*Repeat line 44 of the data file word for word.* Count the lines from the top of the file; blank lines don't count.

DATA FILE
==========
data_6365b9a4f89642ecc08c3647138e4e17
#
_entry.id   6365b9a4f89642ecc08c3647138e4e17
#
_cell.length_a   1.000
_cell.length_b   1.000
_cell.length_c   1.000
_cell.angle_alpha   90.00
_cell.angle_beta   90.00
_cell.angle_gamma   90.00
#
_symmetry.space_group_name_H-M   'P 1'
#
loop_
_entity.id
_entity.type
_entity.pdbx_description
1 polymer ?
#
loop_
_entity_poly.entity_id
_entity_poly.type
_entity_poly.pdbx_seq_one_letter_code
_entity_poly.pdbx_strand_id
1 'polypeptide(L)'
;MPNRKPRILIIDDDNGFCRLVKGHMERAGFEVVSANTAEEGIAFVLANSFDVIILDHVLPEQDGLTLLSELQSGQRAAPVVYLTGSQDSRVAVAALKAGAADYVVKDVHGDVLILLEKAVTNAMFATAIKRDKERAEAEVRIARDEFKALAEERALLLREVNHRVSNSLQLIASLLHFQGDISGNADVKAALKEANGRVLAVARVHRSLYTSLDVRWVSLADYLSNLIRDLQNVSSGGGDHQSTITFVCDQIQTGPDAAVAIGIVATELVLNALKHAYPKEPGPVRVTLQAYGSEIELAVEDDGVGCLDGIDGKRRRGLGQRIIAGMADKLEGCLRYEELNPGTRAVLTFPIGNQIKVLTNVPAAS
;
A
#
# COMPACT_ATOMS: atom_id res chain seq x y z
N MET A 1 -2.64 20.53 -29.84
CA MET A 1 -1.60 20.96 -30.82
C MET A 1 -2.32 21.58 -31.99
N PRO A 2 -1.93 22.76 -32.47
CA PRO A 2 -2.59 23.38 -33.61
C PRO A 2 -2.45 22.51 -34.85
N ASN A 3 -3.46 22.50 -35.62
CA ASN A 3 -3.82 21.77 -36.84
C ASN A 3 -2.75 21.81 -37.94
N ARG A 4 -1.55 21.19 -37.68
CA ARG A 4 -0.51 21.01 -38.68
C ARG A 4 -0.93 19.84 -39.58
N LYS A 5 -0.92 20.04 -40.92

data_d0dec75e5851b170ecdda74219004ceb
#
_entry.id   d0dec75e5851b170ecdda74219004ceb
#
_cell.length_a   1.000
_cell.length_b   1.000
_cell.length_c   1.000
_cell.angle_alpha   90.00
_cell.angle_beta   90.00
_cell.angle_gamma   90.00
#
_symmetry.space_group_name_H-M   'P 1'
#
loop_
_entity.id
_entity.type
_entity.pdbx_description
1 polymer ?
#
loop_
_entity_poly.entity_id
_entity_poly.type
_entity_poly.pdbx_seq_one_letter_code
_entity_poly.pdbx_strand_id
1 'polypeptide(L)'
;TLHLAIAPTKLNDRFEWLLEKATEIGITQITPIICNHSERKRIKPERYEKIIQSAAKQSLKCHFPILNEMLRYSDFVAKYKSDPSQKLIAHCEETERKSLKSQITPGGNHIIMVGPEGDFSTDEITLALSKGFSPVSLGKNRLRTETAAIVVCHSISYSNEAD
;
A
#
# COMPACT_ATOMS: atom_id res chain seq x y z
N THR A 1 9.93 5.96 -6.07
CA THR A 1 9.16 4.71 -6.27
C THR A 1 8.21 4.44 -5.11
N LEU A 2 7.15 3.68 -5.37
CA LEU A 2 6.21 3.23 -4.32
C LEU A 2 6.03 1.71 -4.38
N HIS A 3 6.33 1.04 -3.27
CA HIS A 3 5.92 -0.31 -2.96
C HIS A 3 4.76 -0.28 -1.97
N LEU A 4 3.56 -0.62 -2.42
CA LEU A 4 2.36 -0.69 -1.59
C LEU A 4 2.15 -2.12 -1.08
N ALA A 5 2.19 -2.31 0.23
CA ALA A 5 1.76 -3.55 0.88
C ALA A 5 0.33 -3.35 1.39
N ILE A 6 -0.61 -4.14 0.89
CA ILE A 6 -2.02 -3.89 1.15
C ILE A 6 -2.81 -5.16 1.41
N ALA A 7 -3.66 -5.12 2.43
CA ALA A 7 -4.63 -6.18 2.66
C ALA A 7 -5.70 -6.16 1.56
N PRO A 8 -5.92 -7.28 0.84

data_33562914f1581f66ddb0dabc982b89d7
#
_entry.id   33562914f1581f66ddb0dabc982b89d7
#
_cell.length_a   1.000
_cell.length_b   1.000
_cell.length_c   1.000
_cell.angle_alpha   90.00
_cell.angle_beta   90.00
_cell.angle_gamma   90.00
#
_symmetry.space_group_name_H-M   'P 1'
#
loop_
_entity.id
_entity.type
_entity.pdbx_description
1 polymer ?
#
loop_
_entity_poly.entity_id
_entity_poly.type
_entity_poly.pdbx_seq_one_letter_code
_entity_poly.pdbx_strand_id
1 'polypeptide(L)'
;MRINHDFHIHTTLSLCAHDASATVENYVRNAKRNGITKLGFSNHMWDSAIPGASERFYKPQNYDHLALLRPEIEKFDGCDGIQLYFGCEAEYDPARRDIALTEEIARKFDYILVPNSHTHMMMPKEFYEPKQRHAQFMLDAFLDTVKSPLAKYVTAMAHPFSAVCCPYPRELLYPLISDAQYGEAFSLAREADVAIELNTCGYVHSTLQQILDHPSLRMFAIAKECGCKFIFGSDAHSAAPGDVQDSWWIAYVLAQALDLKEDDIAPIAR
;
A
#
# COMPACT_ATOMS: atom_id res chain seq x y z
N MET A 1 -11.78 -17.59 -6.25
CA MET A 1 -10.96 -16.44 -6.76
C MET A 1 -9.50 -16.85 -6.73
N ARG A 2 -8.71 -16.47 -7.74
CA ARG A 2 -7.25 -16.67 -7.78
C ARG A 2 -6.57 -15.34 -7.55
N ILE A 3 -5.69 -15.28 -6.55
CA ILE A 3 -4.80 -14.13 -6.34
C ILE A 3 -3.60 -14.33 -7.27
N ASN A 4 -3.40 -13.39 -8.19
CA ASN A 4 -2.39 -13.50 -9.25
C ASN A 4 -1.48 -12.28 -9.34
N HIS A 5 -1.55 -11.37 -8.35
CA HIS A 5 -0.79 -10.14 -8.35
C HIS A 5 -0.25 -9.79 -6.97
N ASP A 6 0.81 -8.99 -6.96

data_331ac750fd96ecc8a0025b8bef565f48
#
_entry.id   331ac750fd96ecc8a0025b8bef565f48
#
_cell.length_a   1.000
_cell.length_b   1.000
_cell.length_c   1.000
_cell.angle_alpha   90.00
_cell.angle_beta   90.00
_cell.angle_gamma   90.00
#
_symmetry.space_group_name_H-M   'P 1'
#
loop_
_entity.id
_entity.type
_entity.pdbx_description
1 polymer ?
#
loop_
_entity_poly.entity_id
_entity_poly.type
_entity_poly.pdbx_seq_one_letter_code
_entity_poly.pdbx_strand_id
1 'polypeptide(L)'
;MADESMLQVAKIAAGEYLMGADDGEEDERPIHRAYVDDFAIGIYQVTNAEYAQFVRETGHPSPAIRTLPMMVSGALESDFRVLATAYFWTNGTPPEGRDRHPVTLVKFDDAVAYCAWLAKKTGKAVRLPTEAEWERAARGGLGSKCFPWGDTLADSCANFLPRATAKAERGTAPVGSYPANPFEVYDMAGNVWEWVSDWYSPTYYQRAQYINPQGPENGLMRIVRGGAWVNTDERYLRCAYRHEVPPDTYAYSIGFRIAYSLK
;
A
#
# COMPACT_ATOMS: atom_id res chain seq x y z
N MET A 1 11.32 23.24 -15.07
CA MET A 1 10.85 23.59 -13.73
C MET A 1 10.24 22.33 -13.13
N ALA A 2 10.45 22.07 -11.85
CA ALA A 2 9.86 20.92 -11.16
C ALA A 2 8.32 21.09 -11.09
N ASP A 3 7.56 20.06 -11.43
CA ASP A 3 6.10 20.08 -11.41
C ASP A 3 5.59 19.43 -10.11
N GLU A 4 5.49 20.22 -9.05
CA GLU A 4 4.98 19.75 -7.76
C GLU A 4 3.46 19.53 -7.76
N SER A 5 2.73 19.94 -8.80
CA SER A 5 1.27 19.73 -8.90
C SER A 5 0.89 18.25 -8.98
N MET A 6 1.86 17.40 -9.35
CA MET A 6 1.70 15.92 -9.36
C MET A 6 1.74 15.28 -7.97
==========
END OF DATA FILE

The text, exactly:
data_d0dec75e5851b170ecdda74219004ceb